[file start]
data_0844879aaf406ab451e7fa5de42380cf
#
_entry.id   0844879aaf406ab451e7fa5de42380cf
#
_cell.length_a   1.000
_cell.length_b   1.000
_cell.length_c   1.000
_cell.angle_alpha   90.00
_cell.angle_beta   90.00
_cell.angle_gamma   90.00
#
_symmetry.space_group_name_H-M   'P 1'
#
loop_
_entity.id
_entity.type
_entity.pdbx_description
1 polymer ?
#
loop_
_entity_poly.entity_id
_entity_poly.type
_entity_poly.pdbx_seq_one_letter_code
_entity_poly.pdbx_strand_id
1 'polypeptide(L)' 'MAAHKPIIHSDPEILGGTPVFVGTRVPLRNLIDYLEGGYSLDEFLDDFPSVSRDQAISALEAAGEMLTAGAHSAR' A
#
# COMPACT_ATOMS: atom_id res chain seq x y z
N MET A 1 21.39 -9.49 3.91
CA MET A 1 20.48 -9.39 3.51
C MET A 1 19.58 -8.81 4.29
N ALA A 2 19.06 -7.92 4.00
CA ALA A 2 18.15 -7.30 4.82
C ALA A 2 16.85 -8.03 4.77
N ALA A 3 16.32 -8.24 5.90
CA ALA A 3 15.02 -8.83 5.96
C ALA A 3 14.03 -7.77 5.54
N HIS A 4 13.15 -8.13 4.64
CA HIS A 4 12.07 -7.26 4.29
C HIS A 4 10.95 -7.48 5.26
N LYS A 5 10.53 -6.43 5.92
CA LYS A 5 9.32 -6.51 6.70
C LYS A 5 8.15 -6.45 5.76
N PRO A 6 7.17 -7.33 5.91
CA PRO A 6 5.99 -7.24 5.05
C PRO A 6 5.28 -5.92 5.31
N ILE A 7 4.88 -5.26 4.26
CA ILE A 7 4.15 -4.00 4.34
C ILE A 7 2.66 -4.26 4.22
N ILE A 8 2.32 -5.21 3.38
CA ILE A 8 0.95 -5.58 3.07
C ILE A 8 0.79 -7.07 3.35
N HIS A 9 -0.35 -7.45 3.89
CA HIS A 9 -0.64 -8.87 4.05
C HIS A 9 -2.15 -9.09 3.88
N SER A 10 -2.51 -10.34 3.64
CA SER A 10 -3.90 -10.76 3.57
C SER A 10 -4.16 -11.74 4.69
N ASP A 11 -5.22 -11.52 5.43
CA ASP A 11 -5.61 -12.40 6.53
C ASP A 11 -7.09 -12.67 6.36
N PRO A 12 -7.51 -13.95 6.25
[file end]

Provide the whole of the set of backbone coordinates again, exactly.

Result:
data_0844879aaf406ab451e7fa5de42380cf
#
_entry.id   0844879aaf406ab451e7fa5de42380cf
#
_cell.length_a   1.000
_cell.length_b   1.000
_cell.length_c   1.000
_cell.angle_alpha   90.00
_cell.angle_beta   90.00
_cell.angle_gamma   90.00
#
_symmetry.space_group_name_H-M   'P 1'
#
loop_
_entity.id
_entity.type
_entity.pdbx_description
1 polymer ?
#
loop_
_entity_poly.entity_id
_entity_poly.type
_entity_poly.pdbx_seq_one_letter_code
_entity_poly.pdbx_strand_id
1 'polypeptide(L)' 'MAAHKPIIHSDPEILGGTPVFVGTRVPLRNLIDYLEGGYSLDEFLDDFPSVSRDQAISALEAAGEMLTAGAHSAR' A
#
# COMPACT_ATOMS: atom_id res chain seq x y z
N MET A 1 21.39 -9.49 3.91
CA MET A 1 20.48 -9.39 3.51
C MET A 1 19.58 -8.81 4.29
N ALA A 2 19.06 -7.92 4.00
CA ALA A 2 18.15 -7.30 4.82
C ALA A 2 16.85 -8.03 4.77
N ALA A 3 16.32 -8.24 5.90
CA ALA A 3 15.02 -8.83 5.96
C ALA A 3 14.03 -7.77 5.54
N HIS A 4 13.15 -8.13 4.64
CA HIS A 4 12.07 -7.26 4.29
C HIS A 4 10.95 -7.48 5.26
N LYS A 5 10.53 -6.43 5.92
CA LYS A 5 9.32 -6.51 6.70
C LYS A 5 8.15 -6.45 5.76
N PRO A 6 7.17 -7.33 5.91
CA PRO A 6 5.99 -7.24 5.05
C PRO A 6 5.28 -5.92 5.31
N ILE A 7 4.88 -5.26 4.26
CA ILE A 7 4.15 -4.00 4.34
C ILE A 7 2.66 -4.26 4.22
N ILE A 8 2.32 -5.21 3.38
CA ILE A 8 0.95 -5.58 3.07
C ILE A 8 0.79 -7.07 3.35
N HIS A 9 -0.35 -7.45 3.89
CA HIS A 9 -0.64 -8.87 4.05
C HIS A 9 -2.15 -9.09 3.88
N SER A 10 -2.51 -10.34 3.64
CA SER A 10 -3.90 -10.76 3.57
C SER A 10 -4.16 -11.74 4.69
N ASP A 11 -5.22 -11.52 5.43
CA ASP A 11 -5.61 -12.40 6.53
C ASP A 11 -7.09 -12.67 6.36
N PRO A 12 -7.51 -13.95 6.25